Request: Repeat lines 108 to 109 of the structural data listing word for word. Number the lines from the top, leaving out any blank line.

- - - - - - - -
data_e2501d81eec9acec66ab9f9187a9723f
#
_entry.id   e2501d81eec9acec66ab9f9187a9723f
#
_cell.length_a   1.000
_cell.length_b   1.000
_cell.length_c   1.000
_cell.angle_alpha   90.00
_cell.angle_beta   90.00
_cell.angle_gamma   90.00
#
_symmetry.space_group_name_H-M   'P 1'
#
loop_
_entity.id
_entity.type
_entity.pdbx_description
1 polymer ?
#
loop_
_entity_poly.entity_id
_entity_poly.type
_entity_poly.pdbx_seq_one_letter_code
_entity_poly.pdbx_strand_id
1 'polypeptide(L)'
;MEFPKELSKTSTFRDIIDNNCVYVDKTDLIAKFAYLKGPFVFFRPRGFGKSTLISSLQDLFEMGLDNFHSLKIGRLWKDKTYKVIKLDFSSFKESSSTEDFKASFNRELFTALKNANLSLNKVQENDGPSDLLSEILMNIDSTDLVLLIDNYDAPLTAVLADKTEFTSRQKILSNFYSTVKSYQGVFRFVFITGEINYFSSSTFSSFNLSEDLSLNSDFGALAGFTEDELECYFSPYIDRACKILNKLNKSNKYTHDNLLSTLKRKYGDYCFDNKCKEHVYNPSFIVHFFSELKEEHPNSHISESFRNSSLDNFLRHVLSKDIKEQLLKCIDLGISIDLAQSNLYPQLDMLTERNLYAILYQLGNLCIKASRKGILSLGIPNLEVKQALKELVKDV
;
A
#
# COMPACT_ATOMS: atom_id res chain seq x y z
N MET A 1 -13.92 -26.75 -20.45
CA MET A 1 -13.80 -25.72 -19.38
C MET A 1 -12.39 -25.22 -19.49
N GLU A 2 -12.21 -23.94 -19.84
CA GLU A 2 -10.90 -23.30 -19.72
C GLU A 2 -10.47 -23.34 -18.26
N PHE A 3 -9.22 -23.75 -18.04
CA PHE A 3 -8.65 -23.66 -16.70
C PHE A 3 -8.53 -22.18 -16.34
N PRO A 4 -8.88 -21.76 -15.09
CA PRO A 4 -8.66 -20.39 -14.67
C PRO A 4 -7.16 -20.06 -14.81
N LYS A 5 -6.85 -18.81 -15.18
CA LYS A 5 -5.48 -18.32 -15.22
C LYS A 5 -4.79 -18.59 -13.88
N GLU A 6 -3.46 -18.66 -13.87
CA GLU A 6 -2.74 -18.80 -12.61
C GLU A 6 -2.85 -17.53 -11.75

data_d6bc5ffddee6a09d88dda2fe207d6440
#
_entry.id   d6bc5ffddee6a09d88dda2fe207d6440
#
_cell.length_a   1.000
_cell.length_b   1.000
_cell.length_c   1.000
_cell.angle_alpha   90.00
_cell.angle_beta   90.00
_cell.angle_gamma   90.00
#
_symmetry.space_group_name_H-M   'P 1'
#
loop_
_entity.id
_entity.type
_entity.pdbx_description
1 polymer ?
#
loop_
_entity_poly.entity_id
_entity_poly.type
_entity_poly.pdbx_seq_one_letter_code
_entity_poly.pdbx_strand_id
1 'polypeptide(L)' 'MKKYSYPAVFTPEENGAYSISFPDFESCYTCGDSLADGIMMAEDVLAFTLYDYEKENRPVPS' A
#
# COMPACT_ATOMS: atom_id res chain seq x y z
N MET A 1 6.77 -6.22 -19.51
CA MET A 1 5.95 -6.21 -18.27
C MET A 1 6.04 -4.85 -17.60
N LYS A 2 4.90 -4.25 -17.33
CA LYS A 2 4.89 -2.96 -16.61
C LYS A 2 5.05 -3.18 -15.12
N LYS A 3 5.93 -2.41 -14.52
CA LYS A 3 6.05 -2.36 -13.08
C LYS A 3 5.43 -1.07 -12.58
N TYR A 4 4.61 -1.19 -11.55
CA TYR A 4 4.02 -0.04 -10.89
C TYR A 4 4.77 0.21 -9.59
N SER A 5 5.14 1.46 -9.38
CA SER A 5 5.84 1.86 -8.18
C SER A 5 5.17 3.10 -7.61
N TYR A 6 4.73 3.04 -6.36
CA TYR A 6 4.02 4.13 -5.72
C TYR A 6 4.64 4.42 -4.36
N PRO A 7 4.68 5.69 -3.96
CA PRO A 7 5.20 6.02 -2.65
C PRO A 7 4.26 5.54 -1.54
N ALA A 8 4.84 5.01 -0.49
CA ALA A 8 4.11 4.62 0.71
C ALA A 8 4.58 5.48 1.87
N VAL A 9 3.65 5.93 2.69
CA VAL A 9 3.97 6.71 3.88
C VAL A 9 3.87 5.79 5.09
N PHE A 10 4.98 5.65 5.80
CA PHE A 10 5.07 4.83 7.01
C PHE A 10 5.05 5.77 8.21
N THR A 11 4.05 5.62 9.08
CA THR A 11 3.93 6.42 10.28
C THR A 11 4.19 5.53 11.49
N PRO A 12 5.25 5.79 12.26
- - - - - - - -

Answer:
C THR A 11 4.19 5.53 11.49
N PRO A 12 5.25 5.79 12.26